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Creating a lean machine

Will our current tough market prove to be a catalyst for improved efficiency?

It has been 12 years since Sir John Egan first championed the case for applying “Lean Thinking” in the construction sector. Since then innumerable additional reports and other work has explored, debated and developed thinking of how the goal of considerably greater efficiency can be delivered by the UK construction sector. Despite this, little has actually changed.

This was recently highlighted by Constructing Excellence, the organisation charged with driving the change agenda in construction. The report, entitled Never Waste a Good Crisis, found that whilst the industry is moving in the right direction, it has fallen well short of Egan’s targets.

Disappointing progress

Both safety and profitability have taken reasonable steps forward, but progress on all other areas has been disappointing with an annual improvement of less than 3%.

Based on the input of over 1,000 industry professionals, who completed online questionnaires, in depth interviews with senior industry figures and key performance indicators from over 500 demonstration projects, the review highlights the issues that continue to stifle progress in the sector. These ‘blockers’ are business models based on short term cycles, a fragmented industry, poor integration in the supply chain, and a lack of strategic commitment at senior management and government levels.

Chair of the Review Team Andrew Wolstenholme said: “For the last decade the construction industry has been sheltered by a strong economy. The current economic crisis is the perfect opportunity for us to restart the process and create a built environment sector this country deserves.”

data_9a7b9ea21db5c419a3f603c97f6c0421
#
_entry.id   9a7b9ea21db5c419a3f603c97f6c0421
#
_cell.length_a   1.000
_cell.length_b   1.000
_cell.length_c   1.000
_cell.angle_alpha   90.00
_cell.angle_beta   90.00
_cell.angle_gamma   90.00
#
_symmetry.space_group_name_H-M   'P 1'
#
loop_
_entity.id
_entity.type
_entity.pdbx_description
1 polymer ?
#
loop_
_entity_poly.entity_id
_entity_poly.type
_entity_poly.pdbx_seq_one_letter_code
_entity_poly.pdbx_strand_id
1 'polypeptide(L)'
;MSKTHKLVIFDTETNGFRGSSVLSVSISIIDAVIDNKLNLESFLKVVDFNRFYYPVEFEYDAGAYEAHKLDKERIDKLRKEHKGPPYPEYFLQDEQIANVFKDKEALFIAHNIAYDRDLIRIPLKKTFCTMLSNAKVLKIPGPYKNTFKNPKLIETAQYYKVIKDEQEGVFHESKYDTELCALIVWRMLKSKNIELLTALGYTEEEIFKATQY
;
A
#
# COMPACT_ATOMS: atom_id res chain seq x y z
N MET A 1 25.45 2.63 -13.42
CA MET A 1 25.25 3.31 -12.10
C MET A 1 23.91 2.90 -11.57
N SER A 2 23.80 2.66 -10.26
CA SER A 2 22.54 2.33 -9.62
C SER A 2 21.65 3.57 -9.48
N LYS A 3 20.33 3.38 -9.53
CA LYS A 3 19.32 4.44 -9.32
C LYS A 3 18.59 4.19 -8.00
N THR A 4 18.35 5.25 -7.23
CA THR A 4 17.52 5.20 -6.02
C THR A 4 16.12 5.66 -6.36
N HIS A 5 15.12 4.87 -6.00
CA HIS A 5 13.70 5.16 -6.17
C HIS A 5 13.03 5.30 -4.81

Few people question the view that the industry is going to have a more challenging time over the next couple of years. Perhaps the CIRIA (Construction Industry Research and Information Association) Lean Guide for Construction, to be published later this year, will prove a further timely stimulus for the systemic change in productivity and efficiency that Sir John Egan first championed back in 1998.

Protecting margins and jobs

The report, like those before it, makes a very strong case for the widespread adoption of Lean both as a means of delivering client value whilst achieving the efficiency and cost savings that companies will need, if they are to maintain margins and protect jobs.

The trouble is that government and senior management will need to change their approach and attitudes to the way they evaluate success. Central and local government are going to have to move away from a focus on certainty of cost and rewarding construction companies on being within plus or minus 10% of the quoted cost, to one of benchmarking quality and operational efficiency.

Whilst this approach may require more work, care, consideration and negotiation at the outset, in order to ensure that targets give due consideration to the vagaries of each construction project, construction companies will have a clear and sizable financial incentive to eliminate waste and improve operational efficiency on the scale Sir John Egan envisaged back in 1998.

  • Stuart Smith is managing director of Bourton Group

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